Initially, opponents of the project and the real vapor wall had wanted to set up the replica in another spot opposite Dominion’s tent. But an officer had rejected the idea.

“This is their event. This is their expansion,” the officer told Lusby resident Tracey Eno. By “their,” he meant Dominion’s.

“Whose event?” Eno said, incredulous. “This is everyone’s event.”

Back inside, the FERC staff seemed earnest enough and extended the hearing an extra 90 minutes, until 7:30 p.m., giving everyone who had signed up a chance to speak. Anyone who could wait that long, anyway. Drew Cobbs’ name was called out in the late afternoon, but the executive director of the Maryland Petroleum Council was long gone.

One of the FERC staff, Environmental Project Manager Joanne Wachholder, became tearful while praising the patience of 13-year-old Katie Murphy, who spoke late in the day.

“Please stop this expansion. You might just save some lives,” Katie said.

“I’m so glad you got to talk,” Wachholder said, rising and walking to the edge of the stage to offer a box of doughnuts to the girl.

Mostly, the staff listened intently, took notes and kept track of time, cutting off the very few who went beyond the allotted three minutes.

Those in favor called Dominion a “great corporate citizen” and the project a source of jobs and tax revenues and perhaps a pool for the high school. “This is about jobs, about good family-sustaining jobs,” said Mark Coles of the Building and Trades Council. Tax revenues would pay for teachers and public safety, said Brad Karbowsky, a Huntingtown resident and member of United Association of Plumbers and Pipefitters. Kelvin Simmons of the Lusby Business Association said he had confidence that Dominion would protect the Chesapeake Bay. “All construction jobs are temporary,” said Austin Pacheo, whether 2 days, 2 weeks or 2 months. These jobs, he said, would last three years.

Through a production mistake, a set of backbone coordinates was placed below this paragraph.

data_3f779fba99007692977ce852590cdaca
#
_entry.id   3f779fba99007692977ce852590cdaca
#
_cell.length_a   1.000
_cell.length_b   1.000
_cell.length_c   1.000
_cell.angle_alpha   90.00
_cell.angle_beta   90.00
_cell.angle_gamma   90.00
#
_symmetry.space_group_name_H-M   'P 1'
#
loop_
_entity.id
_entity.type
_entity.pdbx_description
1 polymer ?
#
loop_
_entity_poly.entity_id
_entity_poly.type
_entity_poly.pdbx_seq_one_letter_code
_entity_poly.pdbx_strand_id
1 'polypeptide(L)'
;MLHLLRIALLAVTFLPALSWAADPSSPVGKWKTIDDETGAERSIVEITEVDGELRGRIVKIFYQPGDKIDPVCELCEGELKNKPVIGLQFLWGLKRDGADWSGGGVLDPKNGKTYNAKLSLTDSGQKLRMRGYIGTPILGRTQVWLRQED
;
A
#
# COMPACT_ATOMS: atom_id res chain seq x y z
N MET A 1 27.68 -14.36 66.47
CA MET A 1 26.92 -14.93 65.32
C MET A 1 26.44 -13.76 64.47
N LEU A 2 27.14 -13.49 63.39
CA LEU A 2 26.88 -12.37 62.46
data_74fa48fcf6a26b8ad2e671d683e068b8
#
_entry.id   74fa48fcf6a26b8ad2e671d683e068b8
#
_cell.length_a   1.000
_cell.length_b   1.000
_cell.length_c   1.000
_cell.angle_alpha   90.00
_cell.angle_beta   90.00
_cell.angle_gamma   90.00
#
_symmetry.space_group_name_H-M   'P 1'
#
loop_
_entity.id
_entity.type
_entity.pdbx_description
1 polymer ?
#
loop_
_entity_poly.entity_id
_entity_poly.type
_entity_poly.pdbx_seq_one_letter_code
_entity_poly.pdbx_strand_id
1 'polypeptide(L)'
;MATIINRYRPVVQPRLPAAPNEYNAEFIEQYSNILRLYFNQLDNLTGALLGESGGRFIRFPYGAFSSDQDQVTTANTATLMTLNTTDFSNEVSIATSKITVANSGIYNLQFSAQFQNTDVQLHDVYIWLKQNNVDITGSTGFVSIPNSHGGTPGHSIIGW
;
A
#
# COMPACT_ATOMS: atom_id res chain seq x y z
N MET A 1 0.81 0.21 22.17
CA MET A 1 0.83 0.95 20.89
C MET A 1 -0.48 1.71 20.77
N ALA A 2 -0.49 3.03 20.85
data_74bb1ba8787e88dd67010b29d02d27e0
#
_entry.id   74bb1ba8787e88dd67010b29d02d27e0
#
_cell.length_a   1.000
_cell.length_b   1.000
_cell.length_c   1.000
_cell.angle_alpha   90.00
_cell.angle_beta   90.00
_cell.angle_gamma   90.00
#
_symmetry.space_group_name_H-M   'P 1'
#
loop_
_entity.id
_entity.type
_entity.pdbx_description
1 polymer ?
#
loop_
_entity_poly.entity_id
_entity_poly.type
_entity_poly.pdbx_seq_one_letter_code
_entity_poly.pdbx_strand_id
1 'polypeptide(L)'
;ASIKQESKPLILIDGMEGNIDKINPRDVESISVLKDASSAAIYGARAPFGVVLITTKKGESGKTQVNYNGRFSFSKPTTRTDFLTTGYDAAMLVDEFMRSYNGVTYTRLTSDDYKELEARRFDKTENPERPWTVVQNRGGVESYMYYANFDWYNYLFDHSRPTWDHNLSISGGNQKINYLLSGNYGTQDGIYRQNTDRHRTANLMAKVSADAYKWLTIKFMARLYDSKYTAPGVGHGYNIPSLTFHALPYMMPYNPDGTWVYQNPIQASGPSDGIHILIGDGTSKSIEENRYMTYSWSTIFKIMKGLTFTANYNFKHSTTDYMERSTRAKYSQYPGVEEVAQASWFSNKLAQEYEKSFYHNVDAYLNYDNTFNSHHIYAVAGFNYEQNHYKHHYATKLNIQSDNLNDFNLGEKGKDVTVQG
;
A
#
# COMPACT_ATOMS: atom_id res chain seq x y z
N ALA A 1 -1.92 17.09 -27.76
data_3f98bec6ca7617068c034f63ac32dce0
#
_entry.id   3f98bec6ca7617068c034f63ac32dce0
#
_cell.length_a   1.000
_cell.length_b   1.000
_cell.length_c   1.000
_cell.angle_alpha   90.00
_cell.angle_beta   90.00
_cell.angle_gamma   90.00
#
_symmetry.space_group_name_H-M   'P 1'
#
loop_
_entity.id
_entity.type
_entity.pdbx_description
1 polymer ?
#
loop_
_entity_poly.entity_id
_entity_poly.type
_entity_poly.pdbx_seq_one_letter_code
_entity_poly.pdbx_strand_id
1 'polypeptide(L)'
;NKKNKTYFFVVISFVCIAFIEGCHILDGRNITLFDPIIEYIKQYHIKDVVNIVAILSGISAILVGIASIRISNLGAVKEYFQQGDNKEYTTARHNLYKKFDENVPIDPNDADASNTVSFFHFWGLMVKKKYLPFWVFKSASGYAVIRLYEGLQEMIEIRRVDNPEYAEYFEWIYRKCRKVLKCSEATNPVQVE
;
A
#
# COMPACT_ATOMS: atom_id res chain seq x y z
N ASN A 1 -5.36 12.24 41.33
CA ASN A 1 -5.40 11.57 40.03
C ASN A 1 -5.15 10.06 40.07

Where proponents see jobs, those opposed see poisoned air, the threat of a catastrophic fire, and increased fracking with accompanying pipelines and compressor stations. They pressed FERC to conduct its most thorough environmental review and said the risks to safety, health and the climate of this venture far outweighed jobs, tax revenue and corporate benevolence. Most were from Lusby and Southern Maryland, but some had traveled from Montgomery, Howard and Frederick counties, Baltimore and Virginia.

“Come to my house, sit on my front porch swing and look across the street and imagine the future of my home,” said Rachel Heinhorst, whose front door is a hundred yards from Dominion’s front door. Her three children play football, soccer, Frisbee and catch fireflies less than 200 yards from where the boilers and turbines would be.